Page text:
A Taste of Winter

Ah, the joy that we savor
when snowflakes gaily gather
to share a taste of winter
with every waiting child
no matter what their age.

Seasoned perfectly this year
the nip is in the air;
anticipation heightens
in correlation with the mercury’s descent.
Isn’t that the way it’s meant to be?

Scraping ice and shoveling walks,
no more than inconvenience
when considered in perspective
of eyes aglow with dreams
of Christmas.

The top hat on the closet shelf
is fairly dancing with delight,
ready to share the magic
that will turn a solemn snowman
into a lively Fred Astaire.

Tree limbs are laced with frosty ice,
the meadow’s wearing fleece
of white and
the kitchen’s wafting cinnamon
makes  this a savory winter’s night.

Snowfall on a Bare Branch

And what about the branch?
Ice crusted now
sans any shade of leaf,
the song bird gone,
the feathered nest deserted.

The branch that wore the bud
of Spring:  It bore
the fruit of season’s bloom
and now it waxes barren.

But look, a million rainbows
dance in random step.
It holds them loosely
in the crystal flakes

that gaily claim their space
on its outstretched hands.
As the seasons pass
it may wear varied robes;

some fade, some fly away,
but the branch remains
essentially unchanged
no matter the weather
or fickle fashion’s trend.


By the Winter Sea

echoes the absence of summer;
no cricket,
no insect hums,

just the song of the winter sea
venting uninhibited
by thrum of wings
or splish-splash of fish.

A crescent moon
nestled atop the hill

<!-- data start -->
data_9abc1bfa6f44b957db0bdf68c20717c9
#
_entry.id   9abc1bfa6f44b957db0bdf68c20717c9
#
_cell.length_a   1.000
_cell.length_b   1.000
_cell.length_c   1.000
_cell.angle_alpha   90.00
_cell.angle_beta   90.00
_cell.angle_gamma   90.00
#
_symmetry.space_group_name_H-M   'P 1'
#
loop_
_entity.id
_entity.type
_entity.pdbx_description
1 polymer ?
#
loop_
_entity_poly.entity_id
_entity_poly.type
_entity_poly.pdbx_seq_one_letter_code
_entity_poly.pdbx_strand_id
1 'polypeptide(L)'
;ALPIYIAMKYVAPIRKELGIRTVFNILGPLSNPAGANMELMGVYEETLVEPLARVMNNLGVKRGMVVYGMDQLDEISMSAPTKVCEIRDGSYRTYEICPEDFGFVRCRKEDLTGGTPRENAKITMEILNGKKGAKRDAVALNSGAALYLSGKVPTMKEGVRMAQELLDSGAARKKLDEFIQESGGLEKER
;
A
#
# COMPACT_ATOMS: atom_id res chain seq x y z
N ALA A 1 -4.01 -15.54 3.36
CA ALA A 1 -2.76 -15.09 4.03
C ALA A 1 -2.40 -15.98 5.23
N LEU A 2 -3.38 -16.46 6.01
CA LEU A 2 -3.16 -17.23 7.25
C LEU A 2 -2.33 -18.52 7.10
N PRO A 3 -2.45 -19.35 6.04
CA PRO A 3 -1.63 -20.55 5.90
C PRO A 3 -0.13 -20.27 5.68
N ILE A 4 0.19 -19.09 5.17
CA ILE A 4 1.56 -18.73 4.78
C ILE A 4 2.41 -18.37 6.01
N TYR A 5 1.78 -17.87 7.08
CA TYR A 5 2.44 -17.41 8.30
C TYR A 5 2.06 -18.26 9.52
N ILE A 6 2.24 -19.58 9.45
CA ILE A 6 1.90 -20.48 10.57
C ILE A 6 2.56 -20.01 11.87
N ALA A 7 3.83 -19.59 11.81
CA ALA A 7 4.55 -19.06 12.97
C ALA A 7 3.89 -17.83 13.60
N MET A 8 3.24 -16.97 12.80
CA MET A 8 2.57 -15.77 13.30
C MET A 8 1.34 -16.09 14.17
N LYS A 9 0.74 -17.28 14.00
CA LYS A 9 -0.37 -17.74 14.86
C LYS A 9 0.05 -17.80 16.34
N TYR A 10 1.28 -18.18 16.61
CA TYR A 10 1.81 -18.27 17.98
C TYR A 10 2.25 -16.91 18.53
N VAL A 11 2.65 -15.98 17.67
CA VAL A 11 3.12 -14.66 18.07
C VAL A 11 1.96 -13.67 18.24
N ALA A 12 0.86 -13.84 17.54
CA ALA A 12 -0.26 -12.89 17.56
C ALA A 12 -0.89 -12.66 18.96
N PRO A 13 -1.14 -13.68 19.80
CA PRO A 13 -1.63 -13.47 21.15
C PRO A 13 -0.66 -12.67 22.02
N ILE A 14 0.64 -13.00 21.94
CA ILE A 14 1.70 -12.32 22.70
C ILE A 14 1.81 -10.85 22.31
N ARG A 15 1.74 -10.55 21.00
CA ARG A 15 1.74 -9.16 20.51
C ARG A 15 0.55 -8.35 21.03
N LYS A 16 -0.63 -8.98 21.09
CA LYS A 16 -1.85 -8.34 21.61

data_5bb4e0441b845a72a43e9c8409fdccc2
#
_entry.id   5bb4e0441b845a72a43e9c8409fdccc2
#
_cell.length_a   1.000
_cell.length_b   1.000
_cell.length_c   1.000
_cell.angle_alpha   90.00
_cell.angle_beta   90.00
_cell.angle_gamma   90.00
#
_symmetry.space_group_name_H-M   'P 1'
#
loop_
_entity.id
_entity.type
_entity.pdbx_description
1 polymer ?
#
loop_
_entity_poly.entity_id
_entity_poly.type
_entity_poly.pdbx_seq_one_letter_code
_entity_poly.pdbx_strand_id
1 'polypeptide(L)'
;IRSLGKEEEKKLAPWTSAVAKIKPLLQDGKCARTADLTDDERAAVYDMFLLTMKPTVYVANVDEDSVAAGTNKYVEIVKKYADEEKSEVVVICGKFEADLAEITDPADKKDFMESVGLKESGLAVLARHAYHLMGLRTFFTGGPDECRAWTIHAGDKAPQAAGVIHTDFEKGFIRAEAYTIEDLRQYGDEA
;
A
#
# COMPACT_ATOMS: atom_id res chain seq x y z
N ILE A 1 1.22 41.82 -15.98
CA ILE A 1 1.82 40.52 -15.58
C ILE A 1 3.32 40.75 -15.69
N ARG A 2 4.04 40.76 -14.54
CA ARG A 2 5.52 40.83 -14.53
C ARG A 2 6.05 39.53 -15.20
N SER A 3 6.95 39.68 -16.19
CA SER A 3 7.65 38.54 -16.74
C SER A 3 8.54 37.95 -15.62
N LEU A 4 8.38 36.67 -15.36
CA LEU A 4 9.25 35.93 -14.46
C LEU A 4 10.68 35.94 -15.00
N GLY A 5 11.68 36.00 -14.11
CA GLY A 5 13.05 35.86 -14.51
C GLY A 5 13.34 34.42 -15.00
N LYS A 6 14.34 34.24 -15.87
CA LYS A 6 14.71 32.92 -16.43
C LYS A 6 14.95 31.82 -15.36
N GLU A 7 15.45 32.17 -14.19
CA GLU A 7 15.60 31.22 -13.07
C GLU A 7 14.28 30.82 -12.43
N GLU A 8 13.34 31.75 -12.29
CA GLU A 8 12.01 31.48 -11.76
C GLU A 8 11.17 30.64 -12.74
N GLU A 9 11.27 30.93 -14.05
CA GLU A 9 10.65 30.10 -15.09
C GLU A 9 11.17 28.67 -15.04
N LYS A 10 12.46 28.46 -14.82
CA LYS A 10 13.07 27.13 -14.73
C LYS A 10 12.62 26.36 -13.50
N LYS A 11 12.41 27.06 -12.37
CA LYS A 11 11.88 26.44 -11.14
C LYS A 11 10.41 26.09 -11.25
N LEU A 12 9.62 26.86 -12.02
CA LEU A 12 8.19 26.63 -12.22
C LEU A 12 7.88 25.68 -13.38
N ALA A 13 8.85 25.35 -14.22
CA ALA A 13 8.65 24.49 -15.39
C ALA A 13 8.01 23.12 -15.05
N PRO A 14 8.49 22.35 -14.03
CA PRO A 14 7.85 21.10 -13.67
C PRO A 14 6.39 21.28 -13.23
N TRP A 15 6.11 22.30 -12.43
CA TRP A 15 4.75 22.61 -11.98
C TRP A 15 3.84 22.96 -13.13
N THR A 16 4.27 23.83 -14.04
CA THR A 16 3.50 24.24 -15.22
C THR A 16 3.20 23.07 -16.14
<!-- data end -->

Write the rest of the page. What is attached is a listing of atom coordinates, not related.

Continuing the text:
speaks the color of clouds
in tongues

of dun sand
and the gloomy red
of a sun
gone down;

a somber scene
but for the shifting dunes
and the ever whispering song
of the sea and the wind.

Autumn’s Eastern Shore

A sepia daguerreotype;
the flat fields, the stubble left over
from October’s second cutting,
the shocks of corn
like rows of teepees ,

Some see a morning monotone
but my eye
sees a thousand shades and hues,
a palette unmatched
by any mortal hand,

O beautiful bronze of autumn
when you are gone
the year is all but done;
in spring the clover
will bloom again.

The crocus and the daffodil
will decorate new green
but my soul still finds its solace
on the Eastern Shore
in autumn.

Was it Just Last Week?

Ninety degrees,
the heat and humidity
are more than transcendental
though they flirt with knowing
of hell.

Apparitions rise
out of asphalt no longer scarred
by the tread of too many tires.
That viscous face oozes tar from its pores.
Relocation has its appeal.

The sun sizzles crisply
consuming the air.  Birds
that sang through the storm
are listless now, too parched
to whistle.

Twilight paints with lilac and purple,
Earth turns impressionist instead of precise.
Grandma’s old porch swing adds its squeak
to the squawk of crickets and frogs.
This must be paradise.